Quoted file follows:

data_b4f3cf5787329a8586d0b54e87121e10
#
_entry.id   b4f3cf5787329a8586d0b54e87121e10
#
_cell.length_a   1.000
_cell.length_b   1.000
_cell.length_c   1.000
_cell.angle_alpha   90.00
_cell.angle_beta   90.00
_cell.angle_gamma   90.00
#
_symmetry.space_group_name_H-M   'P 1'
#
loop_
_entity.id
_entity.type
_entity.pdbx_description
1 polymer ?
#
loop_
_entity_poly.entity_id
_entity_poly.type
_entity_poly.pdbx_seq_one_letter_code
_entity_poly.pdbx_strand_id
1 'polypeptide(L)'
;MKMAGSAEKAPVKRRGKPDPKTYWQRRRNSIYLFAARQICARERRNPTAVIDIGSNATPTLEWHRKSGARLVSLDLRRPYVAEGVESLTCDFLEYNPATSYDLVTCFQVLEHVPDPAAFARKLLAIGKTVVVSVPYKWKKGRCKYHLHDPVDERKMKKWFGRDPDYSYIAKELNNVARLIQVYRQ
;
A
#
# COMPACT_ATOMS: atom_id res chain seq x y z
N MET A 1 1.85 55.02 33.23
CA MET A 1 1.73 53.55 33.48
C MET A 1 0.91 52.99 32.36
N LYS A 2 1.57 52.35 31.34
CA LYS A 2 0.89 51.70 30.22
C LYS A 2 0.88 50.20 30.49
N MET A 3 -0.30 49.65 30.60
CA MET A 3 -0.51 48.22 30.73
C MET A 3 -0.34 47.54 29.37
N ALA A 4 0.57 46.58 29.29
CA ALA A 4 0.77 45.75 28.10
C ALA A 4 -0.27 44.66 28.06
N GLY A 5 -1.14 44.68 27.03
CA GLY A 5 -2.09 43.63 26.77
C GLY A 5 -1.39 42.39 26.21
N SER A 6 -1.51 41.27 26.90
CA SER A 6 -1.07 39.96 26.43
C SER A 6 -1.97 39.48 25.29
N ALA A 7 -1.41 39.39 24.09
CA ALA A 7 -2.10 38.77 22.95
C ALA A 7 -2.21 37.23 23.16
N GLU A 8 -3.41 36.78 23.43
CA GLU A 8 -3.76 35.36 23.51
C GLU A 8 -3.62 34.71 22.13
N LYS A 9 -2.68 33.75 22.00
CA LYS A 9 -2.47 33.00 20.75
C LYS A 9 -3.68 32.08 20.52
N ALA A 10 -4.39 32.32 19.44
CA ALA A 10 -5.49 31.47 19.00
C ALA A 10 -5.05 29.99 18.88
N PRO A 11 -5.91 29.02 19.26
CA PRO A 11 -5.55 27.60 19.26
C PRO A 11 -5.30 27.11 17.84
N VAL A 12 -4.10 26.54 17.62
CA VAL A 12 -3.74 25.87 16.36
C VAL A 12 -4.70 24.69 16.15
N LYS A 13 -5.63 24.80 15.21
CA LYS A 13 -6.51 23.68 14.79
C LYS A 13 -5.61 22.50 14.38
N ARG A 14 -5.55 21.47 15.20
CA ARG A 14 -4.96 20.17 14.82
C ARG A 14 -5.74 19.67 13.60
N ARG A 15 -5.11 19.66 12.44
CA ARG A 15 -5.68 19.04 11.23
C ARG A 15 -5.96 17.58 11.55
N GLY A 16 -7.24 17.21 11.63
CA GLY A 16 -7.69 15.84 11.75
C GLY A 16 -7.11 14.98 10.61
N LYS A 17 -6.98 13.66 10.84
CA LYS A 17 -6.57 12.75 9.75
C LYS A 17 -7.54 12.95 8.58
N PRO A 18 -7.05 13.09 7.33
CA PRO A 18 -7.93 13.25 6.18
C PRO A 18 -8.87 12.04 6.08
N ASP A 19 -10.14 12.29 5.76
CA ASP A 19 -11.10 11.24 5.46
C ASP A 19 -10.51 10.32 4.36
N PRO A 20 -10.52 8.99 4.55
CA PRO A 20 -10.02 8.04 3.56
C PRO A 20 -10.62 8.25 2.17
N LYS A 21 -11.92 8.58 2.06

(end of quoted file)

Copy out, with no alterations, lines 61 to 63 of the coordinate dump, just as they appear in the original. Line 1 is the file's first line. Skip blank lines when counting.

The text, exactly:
N PRO A 11 -5.91 29.02 19.26
CA PRO A 11 -5.55 27.60 19.26
C PRO A 11 -5.30 27.11 17.84